Approximately 4,000 commercial divers are employed in the United States. The major employers of divers and diving technicians are companies in search of petroleum and natural gas from undersea oil fields. Hydroelectric power generating plants, dams, heavy industry, and sanitation plants that have cooling water lines or water discharges are also a source of work for divers and surface crews. Certain ship repairs, usually of an emergency nature, require divers who can repair the trouble at sea or in dock, without placing the ship in dry dock to correct the problem. Some also work as diving instructors at diving schools or at resorts.
While some work is being done in aquaculture, marine culture, and ocean mining, these areas are currently relatively undeveloped. While the potential for these fields is great and the possibilities for divers exciting, the total employment in these areas is presently small.
Commercial diving contractors, where the majority of divers and diving technicians seek employment, have in the past recruited personnel from U.S. Navy training programs, informal apprenticeship programs, and through personal contacts. These employees had to learn on the job.
As diving technology advanced and diving equipment and techniques became more sophisticated, contractors looked more and more to schools to provide qualified entry-level help. Today, most commercial diving contractors primarily rely on approved schools to meet their entry-level personnel needs. Some contractors will hire only graduates of diving training programs.
Schools with diving technician programs usually have three or more staff members with professional commercial diving experience. These instructors keep abreast of the diving industry through occasional summer work, consultation, and professional and personal contacts. These contacts enable them to assess industry needs and to offer job placement help.
Major offshore contractors and other potential employers may visit schools with diving programs each year before graduation to interview prospective employees. Some employers offer summer work to students who have completed one year of a two-year program.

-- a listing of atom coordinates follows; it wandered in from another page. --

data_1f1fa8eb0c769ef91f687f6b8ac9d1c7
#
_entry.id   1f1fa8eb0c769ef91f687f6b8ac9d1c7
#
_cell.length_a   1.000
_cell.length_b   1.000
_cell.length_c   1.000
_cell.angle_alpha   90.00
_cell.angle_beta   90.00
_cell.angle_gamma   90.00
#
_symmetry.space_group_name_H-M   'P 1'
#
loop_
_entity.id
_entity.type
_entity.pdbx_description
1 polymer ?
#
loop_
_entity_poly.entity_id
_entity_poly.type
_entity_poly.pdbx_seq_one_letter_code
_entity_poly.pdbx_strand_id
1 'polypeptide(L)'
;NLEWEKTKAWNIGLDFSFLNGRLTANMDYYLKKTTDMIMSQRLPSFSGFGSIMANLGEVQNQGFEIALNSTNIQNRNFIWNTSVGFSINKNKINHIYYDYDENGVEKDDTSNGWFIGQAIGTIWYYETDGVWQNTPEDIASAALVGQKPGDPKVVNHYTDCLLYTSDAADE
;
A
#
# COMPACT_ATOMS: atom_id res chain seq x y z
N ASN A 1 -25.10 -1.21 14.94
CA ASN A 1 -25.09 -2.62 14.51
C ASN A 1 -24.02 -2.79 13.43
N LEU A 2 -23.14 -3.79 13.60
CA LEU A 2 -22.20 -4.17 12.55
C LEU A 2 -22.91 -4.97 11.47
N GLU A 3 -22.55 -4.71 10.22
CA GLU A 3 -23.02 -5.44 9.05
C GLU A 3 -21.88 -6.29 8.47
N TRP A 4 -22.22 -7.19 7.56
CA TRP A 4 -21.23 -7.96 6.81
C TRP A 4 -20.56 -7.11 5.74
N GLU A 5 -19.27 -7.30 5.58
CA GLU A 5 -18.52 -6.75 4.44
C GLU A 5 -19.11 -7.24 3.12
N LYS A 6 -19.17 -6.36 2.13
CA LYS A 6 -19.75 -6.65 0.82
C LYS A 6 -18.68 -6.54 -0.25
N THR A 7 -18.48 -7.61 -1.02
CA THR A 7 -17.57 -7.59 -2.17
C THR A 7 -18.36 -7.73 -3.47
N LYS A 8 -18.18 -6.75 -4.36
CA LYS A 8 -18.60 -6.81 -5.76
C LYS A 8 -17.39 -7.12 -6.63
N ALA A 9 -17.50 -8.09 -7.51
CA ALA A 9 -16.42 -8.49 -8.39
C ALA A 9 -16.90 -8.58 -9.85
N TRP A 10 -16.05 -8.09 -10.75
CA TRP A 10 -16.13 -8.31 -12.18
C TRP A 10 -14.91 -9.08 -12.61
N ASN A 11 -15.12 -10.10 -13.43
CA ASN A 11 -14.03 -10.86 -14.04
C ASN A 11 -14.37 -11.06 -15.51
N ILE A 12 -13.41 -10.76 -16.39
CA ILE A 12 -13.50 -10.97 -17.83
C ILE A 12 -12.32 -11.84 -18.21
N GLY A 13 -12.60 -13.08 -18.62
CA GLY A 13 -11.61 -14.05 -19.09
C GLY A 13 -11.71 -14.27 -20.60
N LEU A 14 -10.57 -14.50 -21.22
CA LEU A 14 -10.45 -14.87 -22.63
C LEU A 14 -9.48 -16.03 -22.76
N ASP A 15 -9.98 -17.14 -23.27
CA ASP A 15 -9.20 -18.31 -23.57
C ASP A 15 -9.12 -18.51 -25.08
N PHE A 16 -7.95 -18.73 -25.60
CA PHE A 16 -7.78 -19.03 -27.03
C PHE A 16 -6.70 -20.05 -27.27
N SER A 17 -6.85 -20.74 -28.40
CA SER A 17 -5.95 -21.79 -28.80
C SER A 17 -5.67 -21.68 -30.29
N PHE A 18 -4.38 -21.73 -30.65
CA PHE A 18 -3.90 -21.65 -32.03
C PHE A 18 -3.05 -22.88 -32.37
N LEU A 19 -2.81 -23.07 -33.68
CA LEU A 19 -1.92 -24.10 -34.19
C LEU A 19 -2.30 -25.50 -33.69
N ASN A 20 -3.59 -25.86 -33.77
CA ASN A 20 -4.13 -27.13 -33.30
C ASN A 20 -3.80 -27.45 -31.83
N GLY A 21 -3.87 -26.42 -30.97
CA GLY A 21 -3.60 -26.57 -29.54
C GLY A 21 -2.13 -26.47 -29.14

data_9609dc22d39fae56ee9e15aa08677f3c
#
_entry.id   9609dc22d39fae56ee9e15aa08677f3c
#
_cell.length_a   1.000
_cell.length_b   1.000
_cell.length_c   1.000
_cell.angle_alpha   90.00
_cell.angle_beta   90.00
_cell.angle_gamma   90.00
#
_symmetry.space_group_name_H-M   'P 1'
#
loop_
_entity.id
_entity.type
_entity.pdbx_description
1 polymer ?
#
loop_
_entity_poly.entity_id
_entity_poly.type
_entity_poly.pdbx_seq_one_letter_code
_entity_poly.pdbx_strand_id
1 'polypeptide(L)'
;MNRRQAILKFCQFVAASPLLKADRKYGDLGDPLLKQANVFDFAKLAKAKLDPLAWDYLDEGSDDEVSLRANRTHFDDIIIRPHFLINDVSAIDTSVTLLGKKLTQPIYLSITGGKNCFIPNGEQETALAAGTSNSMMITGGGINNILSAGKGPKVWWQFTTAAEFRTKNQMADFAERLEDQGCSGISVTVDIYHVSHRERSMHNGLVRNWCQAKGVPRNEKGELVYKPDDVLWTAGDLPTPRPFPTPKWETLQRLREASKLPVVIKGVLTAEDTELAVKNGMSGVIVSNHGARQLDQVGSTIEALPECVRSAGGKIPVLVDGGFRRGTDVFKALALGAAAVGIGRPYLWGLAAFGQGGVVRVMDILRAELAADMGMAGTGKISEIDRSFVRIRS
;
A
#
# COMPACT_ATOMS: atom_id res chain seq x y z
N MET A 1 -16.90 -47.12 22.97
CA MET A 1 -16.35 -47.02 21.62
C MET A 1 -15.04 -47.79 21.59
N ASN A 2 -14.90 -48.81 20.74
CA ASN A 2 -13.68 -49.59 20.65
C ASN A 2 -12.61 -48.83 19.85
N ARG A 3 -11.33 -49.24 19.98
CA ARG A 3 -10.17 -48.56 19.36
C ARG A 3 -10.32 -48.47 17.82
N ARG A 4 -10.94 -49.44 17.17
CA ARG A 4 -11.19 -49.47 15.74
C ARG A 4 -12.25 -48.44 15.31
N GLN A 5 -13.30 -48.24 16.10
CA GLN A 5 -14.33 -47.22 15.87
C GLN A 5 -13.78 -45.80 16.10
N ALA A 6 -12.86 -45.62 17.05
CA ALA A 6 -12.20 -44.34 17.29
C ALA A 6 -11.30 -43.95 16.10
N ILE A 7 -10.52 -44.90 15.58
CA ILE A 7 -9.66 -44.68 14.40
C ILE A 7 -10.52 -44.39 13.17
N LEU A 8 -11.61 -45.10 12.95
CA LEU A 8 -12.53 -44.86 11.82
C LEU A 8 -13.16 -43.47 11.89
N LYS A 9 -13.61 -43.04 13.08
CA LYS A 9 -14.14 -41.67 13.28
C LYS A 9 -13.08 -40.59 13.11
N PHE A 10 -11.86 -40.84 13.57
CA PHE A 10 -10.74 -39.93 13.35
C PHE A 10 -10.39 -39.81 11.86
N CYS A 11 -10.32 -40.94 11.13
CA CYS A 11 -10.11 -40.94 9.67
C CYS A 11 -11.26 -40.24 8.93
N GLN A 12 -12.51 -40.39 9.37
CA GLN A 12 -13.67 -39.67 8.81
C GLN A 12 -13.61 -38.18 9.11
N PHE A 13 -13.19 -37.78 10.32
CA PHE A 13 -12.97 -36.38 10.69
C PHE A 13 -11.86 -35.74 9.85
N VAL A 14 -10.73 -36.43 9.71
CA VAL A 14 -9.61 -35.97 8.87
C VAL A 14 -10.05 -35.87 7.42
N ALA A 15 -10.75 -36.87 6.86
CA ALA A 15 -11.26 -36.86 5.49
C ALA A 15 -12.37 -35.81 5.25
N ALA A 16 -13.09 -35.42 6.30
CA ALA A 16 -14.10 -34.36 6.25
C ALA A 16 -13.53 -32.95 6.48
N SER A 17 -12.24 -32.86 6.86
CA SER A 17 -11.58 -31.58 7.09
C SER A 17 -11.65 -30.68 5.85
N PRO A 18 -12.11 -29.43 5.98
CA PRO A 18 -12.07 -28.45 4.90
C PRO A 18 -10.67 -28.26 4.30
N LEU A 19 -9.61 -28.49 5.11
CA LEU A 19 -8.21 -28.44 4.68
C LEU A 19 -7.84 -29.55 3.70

Some employers contact schools whenever they need additional diving personnel. The school staff then directs them to interested job seekers. While many graduates find jobs in oil-drilling operations or other large industries, a few graduates find positions as diving school instructors, marine culture technicians, photographers/writers, marine research technicians, and submersible pilots.
You can also enter a diving career by joining the U.S. Navy and Army, Army Corps of Engineers, or Merchant Marine. Some U.S. military operations for salvage, recovery of sunken ships, or rescue require deepwater divers and life-support skills. Usually Navy, Army, and other experienced military-trained diving personnel can obtain civilian employment, but they often need to learn a wider range of skills for underwater construction or other work.
A well-trained, highly motivated diver or diving technician can expect to advance steadily, depending on personal competence and the employer's needs. Over a three- to five-year period a technician may be a shop hand, a tender (tending equipment and maintaining gear), a combination diver/tender, a diver, lead diver, and possibly supervisor of a diving crew. Or a technician may advance from surface support duties to supervisor of surface support or supervisor of a diving crew, possibly within three to five years. The nondiving life-support career, however, is much more limited in terms of employment opportunities than the combined diving and support career. Management opportunities within the company are also a possibility for qualified divers. Those who want greater opportunities for earnings, independence, and growth may start their own business as a contractor or consultant.
Read UnderWater magazine (http://www.underwatermagazine.com) and the e-newsletter UnderwaterToday (http://www.naylornetwork.com/adc-nwl) to learn about the various underwater contracting industry segments.
Attend industry trade shows such as Underwater Intervention (http://www.underwaterintervention.com) to learn more about the industry and network with potential employers.
Talk with diving professionals about their careers. Ask them for advice on getting a job in the field.
Visit http://careers.adc-int.org/jobs and https://www.naui.org/careers for job listings.